When Consumption Generates Social Capital: Creating Room for Manoeuvre for Pro-Poor Policies
Economic interactions are often accused of being neutral, or even of generating adverse effects, not only on the social fabric but also on a factor (social capital) which is regarded as the foundation of both socio-economic activity and prosperity. In this paper we document how a particular form of economic interaction (affiliation of marginalised producers to a first level association and to the fair trade import channel) has indeed positive effects on a specific type of social capital. Our findings on a sample of Kenyan farmers show that years of affiliation to Fair Trade significantly affect the participation in elections and the trust placed in trade unions, political parties and the government, net of the impact of other controls and after accounting for the selection bias effect. This implies that consumers buying fair trade products contribute to reinforce both social cohesion and the institutions in countries in which these variables are fundamental in creating room for manoeuvre for pro-poor (equity plus growth) policies.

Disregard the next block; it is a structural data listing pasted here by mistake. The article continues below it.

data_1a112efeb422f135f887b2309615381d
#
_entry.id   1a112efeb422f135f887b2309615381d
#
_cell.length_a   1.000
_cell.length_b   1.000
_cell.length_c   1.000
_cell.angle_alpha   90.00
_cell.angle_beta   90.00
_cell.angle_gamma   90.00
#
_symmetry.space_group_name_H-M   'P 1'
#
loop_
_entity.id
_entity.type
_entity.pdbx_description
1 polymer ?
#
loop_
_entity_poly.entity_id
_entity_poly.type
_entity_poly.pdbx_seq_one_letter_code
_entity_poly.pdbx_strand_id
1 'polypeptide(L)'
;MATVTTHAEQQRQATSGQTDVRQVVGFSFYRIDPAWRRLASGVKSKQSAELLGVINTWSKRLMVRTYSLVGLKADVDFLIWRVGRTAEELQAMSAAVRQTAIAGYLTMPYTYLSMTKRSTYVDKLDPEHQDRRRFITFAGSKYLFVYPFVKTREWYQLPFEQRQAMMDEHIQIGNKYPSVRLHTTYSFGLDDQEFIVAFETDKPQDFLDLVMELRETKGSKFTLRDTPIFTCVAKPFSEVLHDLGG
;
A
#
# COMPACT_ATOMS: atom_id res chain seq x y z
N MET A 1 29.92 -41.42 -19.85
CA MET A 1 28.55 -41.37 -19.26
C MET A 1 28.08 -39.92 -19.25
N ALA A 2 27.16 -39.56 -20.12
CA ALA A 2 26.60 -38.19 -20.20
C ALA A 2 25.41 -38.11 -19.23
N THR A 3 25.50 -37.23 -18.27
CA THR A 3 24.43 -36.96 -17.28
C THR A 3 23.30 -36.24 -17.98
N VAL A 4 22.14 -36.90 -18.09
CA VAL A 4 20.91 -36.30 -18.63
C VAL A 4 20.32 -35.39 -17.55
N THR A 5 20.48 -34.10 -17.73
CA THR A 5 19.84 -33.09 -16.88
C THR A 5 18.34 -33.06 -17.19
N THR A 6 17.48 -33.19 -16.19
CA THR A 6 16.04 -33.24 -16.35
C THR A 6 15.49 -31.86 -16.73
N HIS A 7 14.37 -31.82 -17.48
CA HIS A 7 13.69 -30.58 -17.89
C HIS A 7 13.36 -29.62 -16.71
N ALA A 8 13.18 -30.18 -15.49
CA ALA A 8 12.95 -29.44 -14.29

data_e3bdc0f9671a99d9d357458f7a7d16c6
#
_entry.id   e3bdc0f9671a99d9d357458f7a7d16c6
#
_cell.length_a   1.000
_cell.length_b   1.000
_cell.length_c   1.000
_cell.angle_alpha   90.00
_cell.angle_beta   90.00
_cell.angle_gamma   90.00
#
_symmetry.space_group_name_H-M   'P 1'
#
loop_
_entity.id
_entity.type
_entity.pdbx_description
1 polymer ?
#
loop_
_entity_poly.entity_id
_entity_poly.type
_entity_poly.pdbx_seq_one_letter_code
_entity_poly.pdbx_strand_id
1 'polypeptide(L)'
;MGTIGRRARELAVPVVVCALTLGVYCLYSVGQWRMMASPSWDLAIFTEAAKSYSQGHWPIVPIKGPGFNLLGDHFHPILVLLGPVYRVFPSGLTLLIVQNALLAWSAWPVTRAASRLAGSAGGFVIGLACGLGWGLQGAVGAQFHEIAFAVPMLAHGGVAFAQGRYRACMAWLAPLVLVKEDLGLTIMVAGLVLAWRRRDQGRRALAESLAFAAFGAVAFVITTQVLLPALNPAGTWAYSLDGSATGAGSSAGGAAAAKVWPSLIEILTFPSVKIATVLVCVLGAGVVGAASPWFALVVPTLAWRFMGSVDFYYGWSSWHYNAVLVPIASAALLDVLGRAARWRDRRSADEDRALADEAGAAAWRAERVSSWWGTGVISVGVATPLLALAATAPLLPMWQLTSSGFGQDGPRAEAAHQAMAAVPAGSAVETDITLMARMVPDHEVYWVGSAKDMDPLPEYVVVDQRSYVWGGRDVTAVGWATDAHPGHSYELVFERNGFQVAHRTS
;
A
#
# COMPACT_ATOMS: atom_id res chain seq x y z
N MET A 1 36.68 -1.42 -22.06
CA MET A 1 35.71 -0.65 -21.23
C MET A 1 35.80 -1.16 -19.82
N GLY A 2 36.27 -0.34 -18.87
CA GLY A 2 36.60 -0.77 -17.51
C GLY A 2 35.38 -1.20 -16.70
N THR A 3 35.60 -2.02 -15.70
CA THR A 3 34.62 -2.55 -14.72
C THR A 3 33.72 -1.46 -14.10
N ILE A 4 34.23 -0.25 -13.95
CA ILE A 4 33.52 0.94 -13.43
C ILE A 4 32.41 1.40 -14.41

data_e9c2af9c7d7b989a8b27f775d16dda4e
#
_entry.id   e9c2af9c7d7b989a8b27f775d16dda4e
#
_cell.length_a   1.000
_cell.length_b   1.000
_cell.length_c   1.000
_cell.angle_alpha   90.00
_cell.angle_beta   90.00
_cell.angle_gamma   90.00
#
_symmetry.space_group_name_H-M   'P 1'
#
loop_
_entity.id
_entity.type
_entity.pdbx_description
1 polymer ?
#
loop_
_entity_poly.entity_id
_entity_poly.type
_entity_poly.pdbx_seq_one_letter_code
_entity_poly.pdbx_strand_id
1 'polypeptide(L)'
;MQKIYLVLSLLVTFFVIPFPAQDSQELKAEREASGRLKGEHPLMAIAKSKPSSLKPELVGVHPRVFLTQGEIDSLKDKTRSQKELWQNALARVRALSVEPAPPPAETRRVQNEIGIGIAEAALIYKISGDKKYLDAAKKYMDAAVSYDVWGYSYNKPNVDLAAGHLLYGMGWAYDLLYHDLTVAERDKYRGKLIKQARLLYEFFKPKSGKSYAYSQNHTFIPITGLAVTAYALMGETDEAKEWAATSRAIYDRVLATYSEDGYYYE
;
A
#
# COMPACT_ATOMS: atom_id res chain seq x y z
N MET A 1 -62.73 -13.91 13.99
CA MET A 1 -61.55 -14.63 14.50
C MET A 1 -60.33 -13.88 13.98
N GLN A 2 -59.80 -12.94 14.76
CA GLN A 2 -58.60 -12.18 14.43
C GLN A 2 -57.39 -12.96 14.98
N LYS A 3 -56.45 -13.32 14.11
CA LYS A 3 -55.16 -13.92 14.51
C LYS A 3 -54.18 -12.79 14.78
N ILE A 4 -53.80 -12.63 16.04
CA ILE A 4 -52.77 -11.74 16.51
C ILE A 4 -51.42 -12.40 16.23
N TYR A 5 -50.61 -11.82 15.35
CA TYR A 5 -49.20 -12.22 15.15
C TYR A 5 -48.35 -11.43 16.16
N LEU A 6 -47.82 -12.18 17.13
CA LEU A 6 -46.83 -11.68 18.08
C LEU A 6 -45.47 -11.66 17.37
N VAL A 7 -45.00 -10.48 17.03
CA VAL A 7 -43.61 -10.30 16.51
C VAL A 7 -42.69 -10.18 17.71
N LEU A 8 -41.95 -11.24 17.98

|Date of creation:||2008|
|Date of revision:|
|Contact details of provider:|| Web page: http://www.ecineq.org|
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